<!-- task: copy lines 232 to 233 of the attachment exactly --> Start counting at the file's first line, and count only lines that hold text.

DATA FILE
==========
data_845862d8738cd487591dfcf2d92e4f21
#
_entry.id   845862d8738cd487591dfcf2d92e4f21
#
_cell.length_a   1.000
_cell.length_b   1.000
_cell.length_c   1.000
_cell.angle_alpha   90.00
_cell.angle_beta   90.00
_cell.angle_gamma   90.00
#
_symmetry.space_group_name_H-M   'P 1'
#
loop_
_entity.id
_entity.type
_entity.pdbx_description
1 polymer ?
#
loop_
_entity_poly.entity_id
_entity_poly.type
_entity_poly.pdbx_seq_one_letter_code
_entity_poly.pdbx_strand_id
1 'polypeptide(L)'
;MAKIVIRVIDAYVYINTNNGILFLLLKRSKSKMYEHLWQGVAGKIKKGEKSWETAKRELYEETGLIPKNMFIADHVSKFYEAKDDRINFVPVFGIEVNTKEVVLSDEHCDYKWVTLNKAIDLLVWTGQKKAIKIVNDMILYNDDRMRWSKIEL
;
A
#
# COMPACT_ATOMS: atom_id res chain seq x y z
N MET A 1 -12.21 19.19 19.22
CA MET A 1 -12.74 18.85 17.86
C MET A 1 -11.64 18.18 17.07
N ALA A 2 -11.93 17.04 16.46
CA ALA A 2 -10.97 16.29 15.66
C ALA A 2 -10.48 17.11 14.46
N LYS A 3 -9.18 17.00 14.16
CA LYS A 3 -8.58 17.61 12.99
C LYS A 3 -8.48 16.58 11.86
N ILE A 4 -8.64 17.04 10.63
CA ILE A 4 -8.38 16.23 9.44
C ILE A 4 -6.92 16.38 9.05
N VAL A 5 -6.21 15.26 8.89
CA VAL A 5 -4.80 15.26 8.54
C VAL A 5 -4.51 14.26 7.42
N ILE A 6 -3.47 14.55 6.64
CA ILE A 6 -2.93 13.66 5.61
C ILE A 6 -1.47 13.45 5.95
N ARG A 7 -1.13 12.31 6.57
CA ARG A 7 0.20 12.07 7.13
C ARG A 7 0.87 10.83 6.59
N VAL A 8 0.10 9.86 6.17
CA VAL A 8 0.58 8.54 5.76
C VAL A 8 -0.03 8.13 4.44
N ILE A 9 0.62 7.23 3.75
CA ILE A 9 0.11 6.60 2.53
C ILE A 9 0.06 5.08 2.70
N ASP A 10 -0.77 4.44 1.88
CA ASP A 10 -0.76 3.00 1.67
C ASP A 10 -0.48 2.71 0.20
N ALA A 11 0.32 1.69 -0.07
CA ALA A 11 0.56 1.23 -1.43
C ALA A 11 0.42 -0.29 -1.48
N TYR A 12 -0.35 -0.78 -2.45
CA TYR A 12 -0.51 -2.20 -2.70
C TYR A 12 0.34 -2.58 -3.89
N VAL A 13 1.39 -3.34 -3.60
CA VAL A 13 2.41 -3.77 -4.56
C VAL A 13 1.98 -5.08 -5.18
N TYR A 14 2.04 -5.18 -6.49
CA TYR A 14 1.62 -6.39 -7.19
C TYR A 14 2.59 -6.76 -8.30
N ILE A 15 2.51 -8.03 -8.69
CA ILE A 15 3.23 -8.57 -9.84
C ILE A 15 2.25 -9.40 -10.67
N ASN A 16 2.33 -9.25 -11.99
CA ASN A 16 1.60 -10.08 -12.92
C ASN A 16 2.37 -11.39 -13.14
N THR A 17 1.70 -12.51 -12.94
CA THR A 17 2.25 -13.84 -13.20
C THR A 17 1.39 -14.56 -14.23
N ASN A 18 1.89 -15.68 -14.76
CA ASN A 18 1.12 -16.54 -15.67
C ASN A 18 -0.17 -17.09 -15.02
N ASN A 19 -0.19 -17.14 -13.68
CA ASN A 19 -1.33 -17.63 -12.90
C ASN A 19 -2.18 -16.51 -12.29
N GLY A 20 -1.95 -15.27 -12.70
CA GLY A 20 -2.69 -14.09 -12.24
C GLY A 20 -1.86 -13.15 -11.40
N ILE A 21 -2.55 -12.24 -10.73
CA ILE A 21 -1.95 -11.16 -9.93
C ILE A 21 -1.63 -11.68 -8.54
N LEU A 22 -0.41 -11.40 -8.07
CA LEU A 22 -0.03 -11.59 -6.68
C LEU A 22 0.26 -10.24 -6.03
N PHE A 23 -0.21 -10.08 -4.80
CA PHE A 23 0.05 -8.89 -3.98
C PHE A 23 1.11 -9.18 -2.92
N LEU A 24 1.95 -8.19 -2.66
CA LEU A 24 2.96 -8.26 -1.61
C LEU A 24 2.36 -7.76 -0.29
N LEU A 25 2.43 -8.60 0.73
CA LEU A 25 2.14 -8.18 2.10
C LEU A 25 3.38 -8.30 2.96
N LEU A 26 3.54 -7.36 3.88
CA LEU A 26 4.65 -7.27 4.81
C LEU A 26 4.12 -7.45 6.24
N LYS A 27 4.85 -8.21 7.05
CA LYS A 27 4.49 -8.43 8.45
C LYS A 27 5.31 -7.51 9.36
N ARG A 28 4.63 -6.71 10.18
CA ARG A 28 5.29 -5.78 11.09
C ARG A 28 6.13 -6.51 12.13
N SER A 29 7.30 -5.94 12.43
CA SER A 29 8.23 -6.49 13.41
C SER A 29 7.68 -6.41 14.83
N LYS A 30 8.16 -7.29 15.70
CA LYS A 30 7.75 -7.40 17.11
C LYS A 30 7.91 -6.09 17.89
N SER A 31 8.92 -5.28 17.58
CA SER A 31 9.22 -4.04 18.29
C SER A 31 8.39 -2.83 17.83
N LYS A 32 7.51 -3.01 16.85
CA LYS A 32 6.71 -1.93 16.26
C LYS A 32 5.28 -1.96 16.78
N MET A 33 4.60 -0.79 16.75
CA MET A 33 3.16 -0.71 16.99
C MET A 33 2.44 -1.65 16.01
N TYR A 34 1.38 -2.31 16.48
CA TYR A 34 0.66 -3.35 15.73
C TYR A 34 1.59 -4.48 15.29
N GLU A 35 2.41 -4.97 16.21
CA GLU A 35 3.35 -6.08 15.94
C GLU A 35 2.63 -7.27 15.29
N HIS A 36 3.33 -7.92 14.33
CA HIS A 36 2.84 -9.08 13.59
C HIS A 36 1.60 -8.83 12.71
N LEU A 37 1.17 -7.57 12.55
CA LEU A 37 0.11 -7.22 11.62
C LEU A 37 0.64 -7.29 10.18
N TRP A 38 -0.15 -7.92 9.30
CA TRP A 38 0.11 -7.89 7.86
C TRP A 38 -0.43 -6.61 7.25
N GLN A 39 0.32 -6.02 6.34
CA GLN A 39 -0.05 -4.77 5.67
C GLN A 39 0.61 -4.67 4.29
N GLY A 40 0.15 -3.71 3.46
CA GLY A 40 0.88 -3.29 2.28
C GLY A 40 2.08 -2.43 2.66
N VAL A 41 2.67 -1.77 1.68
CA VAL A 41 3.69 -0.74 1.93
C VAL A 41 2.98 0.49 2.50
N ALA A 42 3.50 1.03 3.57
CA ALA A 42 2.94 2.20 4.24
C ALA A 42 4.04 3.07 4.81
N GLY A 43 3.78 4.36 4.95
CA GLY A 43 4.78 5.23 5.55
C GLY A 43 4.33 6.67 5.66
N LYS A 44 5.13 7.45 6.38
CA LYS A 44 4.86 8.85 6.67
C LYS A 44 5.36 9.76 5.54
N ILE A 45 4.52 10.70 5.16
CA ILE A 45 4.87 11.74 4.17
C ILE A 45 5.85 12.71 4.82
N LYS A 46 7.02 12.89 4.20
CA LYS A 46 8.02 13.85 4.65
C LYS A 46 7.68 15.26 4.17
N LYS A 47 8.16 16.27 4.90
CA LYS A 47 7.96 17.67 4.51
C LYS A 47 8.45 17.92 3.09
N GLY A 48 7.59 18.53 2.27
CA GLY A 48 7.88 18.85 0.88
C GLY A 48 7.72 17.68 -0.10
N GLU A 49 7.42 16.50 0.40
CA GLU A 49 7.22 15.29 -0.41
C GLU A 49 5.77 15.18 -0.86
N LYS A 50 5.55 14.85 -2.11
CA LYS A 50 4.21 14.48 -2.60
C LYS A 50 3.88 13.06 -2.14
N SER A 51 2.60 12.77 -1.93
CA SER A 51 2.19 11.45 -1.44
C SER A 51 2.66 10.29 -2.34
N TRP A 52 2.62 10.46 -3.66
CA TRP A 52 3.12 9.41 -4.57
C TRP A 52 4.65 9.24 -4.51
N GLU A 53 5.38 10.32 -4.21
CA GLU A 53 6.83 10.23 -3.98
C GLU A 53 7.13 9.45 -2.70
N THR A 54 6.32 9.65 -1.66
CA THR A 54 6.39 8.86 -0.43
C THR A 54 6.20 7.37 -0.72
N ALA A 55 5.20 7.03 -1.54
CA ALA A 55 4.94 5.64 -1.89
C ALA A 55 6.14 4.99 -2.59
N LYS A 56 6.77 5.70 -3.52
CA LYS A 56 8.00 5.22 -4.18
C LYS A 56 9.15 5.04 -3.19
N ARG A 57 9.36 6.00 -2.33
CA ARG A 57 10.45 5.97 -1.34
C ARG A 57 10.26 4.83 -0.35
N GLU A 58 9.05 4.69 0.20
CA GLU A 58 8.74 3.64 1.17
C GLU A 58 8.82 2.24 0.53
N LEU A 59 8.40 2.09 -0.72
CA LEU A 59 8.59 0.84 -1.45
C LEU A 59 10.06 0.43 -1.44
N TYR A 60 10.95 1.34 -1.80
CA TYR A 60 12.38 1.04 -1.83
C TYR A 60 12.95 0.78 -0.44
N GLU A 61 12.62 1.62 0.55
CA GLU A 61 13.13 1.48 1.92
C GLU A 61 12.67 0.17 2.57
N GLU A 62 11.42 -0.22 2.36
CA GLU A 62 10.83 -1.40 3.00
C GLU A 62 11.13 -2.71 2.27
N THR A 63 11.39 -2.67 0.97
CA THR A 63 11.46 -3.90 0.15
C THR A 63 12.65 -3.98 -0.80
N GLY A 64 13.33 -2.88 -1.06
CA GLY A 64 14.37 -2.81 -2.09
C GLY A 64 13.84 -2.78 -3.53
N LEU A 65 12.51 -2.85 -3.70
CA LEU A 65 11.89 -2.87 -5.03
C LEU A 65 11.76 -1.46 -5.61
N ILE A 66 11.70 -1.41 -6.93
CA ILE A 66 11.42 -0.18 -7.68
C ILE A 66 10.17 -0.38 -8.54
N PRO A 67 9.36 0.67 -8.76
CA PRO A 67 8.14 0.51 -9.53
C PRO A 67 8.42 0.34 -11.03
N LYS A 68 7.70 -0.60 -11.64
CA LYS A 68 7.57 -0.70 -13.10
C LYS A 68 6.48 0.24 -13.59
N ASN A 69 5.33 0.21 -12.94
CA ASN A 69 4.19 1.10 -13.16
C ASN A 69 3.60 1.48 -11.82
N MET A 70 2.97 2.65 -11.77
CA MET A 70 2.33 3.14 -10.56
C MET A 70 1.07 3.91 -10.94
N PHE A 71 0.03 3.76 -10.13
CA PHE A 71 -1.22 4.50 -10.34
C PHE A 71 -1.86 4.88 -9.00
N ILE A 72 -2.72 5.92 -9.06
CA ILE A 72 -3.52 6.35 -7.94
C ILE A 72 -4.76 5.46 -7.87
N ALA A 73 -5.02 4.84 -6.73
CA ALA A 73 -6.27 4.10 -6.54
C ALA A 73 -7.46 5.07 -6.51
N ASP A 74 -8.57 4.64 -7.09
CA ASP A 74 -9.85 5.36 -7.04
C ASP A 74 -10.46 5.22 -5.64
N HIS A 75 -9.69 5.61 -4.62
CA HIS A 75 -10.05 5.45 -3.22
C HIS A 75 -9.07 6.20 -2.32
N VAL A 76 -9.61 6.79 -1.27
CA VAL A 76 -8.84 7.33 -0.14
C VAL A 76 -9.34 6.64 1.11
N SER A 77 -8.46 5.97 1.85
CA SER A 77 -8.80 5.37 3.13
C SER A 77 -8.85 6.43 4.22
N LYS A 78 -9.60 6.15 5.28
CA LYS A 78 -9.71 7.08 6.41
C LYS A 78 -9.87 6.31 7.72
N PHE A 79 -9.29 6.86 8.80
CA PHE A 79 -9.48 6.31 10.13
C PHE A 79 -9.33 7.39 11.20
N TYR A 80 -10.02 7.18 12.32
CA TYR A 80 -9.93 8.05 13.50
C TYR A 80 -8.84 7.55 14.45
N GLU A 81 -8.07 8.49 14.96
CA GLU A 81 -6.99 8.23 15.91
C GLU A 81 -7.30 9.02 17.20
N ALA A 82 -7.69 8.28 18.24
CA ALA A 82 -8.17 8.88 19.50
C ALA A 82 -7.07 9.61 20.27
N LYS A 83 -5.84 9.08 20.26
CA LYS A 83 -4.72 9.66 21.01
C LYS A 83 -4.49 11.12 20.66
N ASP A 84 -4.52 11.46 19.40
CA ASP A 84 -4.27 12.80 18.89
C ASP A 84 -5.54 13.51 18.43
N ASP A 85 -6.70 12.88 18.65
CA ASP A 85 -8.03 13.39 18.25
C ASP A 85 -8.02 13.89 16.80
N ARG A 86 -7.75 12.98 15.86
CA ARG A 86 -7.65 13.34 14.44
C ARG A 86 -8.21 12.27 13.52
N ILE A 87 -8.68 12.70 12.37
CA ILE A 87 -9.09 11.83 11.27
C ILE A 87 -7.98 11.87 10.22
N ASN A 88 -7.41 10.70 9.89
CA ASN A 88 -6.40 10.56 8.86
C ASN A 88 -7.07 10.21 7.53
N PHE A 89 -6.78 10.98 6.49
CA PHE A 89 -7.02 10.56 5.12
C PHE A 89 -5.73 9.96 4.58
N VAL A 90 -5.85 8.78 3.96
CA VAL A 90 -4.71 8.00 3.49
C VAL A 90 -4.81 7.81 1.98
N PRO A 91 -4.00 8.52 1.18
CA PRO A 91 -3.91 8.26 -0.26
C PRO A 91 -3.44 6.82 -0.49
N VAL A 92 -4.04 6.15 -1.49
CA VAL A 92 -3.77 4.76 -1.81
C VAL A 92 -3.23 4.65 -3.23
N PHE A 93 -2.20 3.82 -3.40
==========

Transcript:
N LYS A 68 7.70 -0.60 -11.64
CA LYS A 68 7.57 -0.70 -13.10